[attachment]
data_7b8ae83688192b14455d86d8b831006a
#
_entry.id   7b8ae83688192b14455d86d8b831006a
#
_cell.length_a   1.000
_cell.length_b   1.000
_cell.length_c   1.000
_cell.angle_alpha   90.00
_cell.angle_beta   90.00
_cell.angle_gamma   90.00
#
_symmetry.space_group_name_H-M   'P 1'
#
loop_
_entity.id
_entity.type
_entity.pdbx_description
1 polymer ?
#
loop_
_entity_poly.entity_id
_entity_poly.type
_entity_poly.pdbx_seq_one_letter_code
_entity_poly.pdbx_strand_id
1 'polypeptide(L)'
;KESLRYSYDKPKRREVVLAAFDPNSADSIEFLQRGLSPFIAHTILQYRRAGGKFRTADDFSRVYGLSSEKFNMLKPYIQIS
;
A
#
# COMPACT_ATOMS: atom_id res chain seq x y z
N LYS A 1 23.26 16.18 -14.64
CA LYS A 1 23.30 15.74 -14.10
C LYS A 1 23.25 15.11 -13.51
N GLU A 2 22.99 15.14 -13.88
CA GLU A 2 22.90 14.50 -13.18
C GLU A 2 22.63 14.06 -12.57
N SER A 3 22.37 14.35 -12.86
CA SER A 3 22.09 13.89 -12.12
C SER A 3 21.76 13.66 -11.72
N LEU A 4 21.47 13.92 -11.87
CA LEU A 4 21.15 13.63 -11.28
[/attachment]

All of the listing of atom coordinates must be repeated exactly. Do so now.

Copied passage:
data_7b8ae83688192b14455d86d8b831006a
#
_entry.id   7b8ae83688192b14455d86d8b831006a
#
_cell.length_a   1.000
_cell.length_b   1.000
_cell.length_c   1.000
_cell.angle_alpha   90.00
_cell.angle_beta   90.00
_cell.angle_gamma   90.00
#
_symmetry.space_group_name_H-M   'P 1'
#
loop_
_entity.id
_entity.type
_entity.pdbx_description
1 polymer ?
#
loop_
_entity_poly.entity_id
_entity_poly.type
_entity_poly.pdbx_seq_one_letter_code
_entity_poly.pdbx_strand_id
1 'polypeptide(L)'
;KESLRYSYDKPKRREVVLAAFDPNSADSIEFLQRGLSPFIAHTILQYRRAGGKFRTADDFSRVYGLSSEKFNMLKPYIQIS
;
A
#
# COMPACT_ATOMS: atom_id res chain seq x y z
N LYS A 1 23.26 16.18 -14.64
CA LYS A 1 23.30 15.74 -14.10
C LYS A 1 23.25 15.11 -13.51
N GLU A 2 22.99 15.14 -13.88
CA GLU A 2 22.90 14.50 -13.18
C GLU A 2 22.63 14.06 -12.57
N SER A 3 22.37 14.35 -12.86
CA SER A 3 22.09 13.89 -12.12
C SER A 3 21.76 13.66 -11.72
N LEU A 4 21.47 13.92 -11.87
CA LEU A 4 21.15 13.63 -11.28